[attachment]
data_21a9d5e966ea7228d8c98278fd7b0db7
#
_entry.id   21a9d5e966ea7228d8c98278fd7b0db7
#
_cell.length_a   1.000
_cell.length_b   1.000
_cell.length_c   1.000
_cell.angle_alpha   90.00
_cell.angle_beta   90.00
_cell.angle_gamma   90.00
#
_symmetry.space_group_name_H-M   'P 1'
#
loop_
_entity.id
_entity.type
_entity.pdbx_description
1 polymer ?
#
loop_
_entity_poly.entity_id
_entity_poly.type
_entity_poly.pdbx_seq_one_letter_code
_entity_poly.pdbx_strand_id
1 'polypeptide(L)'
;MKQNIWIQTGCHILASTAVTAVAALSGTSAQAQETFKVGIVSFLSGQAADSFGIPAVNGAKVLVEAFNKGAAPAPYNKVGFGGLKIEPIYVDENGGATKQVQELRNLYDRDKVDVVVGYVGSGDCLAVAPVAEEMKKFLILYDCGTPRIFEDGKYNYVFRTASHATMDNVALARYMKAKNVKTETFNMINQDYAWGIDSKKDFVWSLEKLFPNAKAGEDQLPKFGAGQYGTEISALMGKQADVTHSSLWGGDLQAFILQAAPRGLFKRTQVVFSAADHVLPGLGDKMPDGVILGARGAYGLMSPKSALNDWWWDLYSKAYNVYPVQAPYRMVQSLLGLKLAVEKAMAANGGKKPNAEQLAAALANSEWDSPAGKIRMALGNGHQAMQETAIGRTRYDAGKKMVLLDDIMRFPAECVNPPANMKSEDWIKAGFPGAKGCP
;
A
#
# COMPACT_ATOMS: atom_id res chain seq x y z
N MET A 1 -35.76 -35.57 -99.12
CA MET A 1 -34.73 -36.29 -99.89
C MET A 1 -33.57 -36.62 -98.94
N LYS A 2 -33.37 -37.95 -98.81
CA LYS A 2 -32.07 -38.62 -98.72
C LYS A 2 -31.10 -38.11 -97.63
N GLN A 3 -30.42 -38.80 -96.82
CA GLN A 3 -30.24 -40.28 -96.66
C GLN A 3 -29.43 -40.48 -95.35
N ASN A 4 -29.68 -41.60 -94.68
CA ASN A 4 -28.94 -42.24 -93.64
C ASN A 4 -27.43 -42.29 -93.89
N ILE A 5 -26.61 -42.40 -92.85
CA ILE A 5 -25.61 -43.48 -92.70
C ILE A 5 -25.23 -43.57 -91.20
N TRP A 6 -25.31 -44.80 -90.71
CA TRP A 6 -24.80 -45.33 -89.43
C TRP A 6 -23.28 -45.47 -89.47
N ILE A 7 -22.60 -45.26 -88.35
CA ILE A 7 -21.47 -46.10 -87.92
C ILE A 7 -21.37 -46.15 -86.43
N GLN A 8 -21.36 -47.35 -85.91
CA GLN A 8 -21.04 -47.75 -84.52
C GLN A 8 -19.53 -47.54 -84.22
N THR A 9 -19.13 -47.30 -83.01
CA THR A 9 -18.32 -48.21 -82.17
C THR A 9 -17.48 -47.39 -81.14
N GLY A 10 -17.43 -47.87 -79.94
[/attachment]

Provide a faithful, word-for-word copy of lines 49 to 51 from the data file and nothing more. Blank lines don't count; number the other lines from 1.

N ILE A 7 -22.60 -45.26 -88.35
CA ILE A 7 -21.47 -46.10 -87.92
C ILE A 7 -21.37 -46.15 -86.43